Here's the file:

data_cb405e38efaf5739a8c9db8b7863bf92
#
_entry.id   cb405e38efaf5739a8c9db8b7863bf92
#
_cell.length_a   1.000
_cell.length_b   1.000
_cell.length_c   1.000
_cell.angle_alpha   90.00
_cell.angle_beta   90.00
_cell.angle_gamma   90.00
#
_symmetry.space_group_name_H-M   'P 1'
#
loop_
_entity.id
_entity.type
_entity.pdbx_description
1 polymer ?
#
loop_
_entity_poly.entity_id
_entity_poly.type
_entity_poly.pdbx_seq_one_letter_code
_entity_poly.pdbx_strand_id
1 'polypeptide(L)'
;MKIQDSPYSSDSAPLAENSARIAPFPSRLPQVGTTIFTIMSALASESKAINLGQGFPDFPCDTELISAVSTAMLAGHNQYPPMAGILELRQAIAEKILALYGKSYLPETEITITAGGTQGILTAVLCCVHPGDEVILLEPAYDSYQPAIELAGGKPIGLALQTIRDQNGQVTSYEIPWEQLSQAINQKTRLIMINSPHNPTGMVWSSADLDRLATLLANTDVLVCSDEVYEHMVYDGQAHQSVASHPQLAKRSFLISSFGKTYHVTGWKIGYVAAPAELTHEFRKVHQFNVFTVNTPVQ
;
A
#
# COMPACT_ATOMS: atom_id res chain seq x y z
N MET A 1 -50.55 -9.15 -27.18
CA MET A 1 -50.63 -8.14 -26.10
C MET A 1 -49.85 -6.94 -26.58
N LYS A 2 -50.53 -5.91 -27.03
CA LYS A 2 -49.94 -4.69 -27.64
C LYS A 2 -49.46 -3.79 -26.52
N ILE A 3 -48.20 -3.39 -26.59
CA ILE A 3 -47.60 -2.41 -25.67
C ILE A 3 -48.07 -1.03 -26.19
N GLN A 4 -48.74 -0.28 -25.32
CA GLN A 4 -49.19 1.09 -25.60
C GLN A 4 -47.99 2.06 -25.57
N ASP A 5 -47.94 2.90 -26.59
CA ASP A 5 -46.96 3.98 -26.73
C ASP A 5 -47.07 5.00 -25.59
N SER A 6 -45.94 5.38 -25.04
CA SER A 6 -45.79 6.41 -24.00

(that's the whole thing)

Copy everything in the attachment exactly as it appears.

data_cb405e38efaf5739a8c9db8b7863bf92
#
_entry.id   cb405e38efaf5739a8c9db8b7863bf92
#
_cell.length_a   1.000
_cell.length_b   1.000
_cell.length_c   1.000
_cell.angle_alpha   90.00
_cell.angle_beta   90.00
_cell.angle_gamma   90.00
#
_symmetry.space_group_name_H-M   'P 1'
#
loop_
_entity.id
_entity.type
_entity.pdbx_description
1 polymer ?
#
loop_
_entity_poly.entity_id
_entity_poly.type
_entity_poly.pdbx_seq_one_letter_code
_entity_poly.pdbx_strand_id
1 'polypeptide(L)'
;MKIQDSPYSSDSAPLAENSARIAPFPSRLPQVGTTIFTIMSALASESKAINLGQGFPDFPCDTELISAVSTAMLAGHNQYPPMAGILELRQAIAEKILALYGKSYLPETEITITAGGTQGILTAVLCCVHPGDEVILLEPAYDSYQPAIELAGGKPIGLALQTIRDQNGQVTSYEIPWEQLSQAINQKTRLIMINSPHNPTGMVWSSADLDRLATLLANTDVLVCSDEVYEHMVYDGQAHQSVASHPQLAKRSFLISSFGKTYHVTGWKIGYVAAPAELTHEFRKVHQFNVFTVNTPVQ
;
A
#
# COMPACT_ATOMS: atom_id res chain seq x y z
N MET A 1 -50.55 -9.15 -27.18
CA MET A 1 -50.63 -8.14 -26.10
C MET A 1 -49.85 -6.94 -26.58
N LYS A 2 -50.53 -5.91 -27.03
CA LYS A 2 -49.94 -4.69 -27.64
C LYS A 2 -49.46 -3.79 -26.52
N ILE A 3 -48.20 -3.39 -26.59
CA ILE A 3 -47.60 -2.41 -25.67
C ILE A 3 -48.07 -1.03 -26.19
N GLN A 4 -48.74 -0.28 -25.32
CA GLN A 4 -49.19 1.09 -25.60
C GLN A 4 -47.99 2.06 -25.57
N ASP A 5 -47.94 2.90 -26.59
CA ASP A 5 -46.96 3.98 -26.73
C ASP A 5 -47.07 5.00 -25.59
N SER A 6 -45.94 5.38 -25.04
CA SER A 6 -45.79 6.41 -24.00